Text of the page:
Did You Know

One in five indecent images of children shared online were taken by the child themselves.

CSE is a type of sexual abuse and a very serious issue that can affect children and young people under the age of 18 from all backgrounds and communities in the UK. It involves a child or young person being exploited, manipulated and convinced to perform sexual acts (or have sexual acts performed onto them) in exchange of ‘something’ (e.g. presents, money, alcohol, a place to stay, drugs, affection etc.)

CSE is often described as a “hidden” crime because there isn’t a clear profile of what a perpetrator/exploiter looks like – especially to the child or young person experiencing it. They can be male, female, older, or even the same age as the young person. As a result, a victim of CSE can easily get lured into an exploitative relationship through a steady process of coercion known as grooming.

Grooming is a process by which a perpetrator befriends and gains the emotional trust of a child for the purpose of sexually abusing or exploiting them. It is a carefully planned process with the aim of controlling a child so that they do whatever the perpetrator wants, and most children in the process do not understand that it is happening.
Grooming can occur offline with the perpetrator luring the child into a seemingly loving relationship. However in this age of increased technological activity, online grooming is becoming more prevalent with perpetrators using websites, forums, and social media platforms to gain the trust of their victims by pretending to be someone of different age or gender. Once trust is gained, they may talk the child into sending sexual photographs or having sexually explicit conversations (also known as sexting); performing sexual activities via smartphone or webcam, and eventually arranging a meet up with the intention of abusing them.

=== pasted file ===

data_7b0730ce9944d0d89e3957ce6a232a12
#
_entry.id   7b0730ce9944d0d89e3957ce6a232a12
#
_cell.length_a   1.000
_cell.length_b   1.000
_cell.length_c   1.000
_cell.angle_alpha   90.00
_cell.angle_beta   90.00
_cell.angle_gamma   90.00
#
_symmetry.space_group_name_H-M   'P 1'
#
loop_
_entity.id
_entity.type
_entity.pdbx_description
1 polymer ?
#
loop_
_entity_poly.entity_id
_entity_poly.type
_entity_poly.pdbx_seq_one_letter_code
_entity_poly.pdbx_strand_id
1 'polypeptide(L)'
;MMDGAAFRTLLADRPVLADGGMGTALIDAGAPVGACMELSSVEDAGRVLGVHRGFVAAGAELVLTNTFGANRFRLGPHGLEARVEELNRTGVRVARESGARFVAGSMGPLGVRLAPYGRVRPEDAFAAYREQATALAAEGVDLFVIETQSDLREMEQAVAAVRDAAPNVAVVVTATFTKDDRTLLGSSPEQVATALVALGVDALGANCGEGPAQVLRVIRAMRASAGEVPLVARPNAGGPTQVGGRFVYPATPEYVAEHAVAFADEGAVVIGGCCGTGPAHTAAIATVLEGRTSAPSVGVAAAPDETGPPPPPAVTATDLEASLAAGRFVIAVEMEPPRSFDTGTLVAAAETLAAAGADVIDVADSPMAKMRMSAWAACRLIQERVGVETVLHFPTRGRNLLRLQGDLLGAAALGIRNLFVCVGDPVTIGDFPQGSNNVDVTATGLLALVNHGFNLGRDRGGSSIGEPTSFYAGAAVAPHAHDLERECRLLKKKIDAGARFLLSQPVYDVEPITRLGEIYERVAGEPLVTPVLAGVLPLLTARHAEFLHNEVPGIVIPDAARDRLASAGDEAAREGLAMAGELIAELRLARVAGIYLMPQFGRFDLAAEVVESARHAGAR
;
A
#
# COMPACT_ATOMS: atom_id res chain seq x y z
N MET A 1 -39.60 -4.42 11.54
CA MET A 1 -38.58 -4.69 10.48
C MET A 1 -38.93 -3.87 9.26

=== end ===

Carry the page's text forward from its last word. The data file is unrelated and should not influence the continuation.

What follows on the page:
Trafficking also known as organised /networked sexual exploitation) is another form of CSE where young people are passed (across houses or hotels; towns or cities; and sometimes internationally) between groups of perpetrators. The young person is usually invited to “parties” where they may be given alcohol and drugs, and coerced/forced into sexual activity with (sometimes multiple) adults. A common feature of this type of CSE is that young people are often used to recruit other young people to be eventually exploited.

CSE can also happen to young people in gangs. This form of CSE can involve:      
  • Using sex as a means of initiating young people into the gang
  • A young person performing sexual acts in return for “protection” or “status”
  • Inflicting sexual assault as a weapon in conflict
  • Entrapping a rival gang member by feigning sexual interest or establishing a relationship with them
  • Exploiting as a means of exerting power and control over members
CSE and the Law
At present there isn’t a specific Law for CSE. However, there are a range of sexual offences that fall under the umbrella of CSE the can be used to prosecute a perpetrator. The Sexual Offences Act 2003 and Serious Crime Act 2015 are often used to convict offenders of offences such as:
  • Rape
  • Sexual assault
  • Sexual activity with a child
  • Possessing indecent images of children
  • Distribution of indecent images of a child
  • Making indecent images of a child
  • Inciting a child to engage in sexual activity
  • Abuse of position of trust
  • Meeting a child following sexual grooming
  • Trafficking within the UK for sexual exploitation
  • Trafficking out of/into the UK for sexual exploitation
  • Administering a substance with intent to commit a sexual offence

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